Warmth and culmination — summer is supposed to be the peak of the annual cycle, but I wasn’t expecting the intensity of what the summer has offered me thus far. My part of the country is on fire. We are safe, but the land is burning. The thick, smoky air in the Pacific Northwest has made it hard to breathe. Hard to breath means hard to move. It’s hard to move my body, it hard to navigate through my emotions and hard to move forward with my goals.
But the summer moon has been wild and inspiring, eclipsing and dancing in the shadows. Her cycles have been ticking by quickly like a clock working double time, but despite the rapid cyclic changes, I feel stuck. Caught somewhere between the moons beautiful dance and the hot stillness of the summer air.
This week, she’s painted herself red to honor the wildfires on the earth below her. Although I have been in awe of the sheer power of nature, the transitions haven’t been easy to digest.
As the Moon eclipsed the Sun at the beginning of this lunar cycle, she pulled tears from my eyes, cooling my soul from the depths of the summer heat.
My tears, like the tides, move with the moon. She has guided me this summer in exploring the shadow and release that which is not serving. She has helped me cut through old cords and my tears have washed and purified me. My body is prepared for the next cycle.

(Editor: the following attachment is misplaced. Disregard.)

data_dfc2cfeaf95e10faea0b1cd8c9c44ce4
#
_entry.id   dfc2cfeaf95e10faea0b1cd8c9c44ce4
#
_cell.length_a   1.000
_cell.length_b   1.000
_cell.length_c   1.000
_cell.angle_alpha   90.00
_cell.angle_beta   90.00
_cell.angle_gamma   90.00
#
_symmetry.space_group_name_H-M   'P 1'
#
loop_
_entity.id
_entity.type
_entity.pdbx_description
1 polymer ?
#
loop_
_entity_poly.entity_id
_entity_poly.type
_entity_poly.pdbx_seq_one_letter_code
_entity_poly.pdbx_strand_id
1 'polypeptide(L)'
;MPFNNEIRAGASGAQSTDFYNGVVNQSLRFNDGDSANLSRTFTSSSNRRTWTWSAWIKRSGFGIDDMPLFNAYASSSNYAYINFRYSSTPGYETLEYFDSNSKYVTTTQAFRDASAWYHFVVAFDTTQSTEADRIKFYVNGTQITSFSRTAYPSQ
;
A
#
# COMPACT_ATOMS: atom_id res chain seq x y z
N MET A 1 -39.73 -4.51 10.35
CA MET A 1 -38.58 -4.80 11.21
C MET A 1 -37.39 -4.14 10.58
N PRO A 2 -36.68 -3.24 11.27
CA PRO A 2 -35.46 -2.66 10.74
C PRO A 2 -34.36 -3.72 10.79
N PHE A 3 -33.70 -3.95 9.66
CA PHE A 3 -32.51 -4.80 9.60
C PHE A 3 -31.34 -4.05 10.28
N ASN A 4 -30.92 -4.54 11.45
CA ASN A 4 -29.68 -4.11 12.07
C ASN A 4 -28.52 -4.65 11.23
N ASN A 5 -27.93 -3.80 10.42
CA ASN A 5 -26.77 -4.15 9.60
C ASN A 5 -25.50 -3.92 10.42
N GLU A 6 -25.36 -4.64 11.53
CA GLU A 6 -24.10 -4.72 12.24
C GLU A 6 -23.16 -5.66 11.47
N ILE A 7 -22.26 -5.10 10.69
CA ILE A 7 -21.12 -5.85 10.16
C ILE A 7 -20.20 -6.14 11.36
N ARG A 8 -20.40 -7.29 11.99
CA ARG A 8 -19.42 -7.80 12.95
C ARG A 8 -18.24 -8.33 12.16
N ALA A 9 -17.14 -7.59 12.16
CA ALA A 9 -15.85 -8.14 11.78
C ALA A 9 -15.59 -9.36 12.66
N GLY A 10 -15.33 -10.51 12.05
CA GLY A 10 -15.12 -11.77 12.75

I’ve been struggling to make sense of it all in my head, which make actually makes sense. Half of the large celestial bodies in our solar system are in retrograde as the moon waxes towards a full moon. It’s been intense. My intuition keeps telling me to ride it out, this is my path.
All summer, I have been feeling the tug between the shadow and the expanding light. And while the constant shifting from shadow to light is uncomfortable, it’s part of the growing process that I am committed to.
Learning to navigate these summer nights in the smoky light of the moon has required me to develop specific self-care tools. These tools help me while I release and surrender to the great cycle.
Here are some of the questions I have been asking myself:
Are these emotions actually mine? Or is this a reaction to someone else’s energy?
What can I do to cool myself if I’m feeling emotionally overheated?
What lessons live in the smoke of the wildfires?
How can I use the light to work in the shadows?
This summer I am learning to see through the smoke and feel through the darkness.
I will see clearly again, but only when the leaves turn, and when the temperatures change and when the smoke clears.
Until then I will tromp through the summer shadows, and burn like a wildfire, with only my memories of the eclipse to cool me.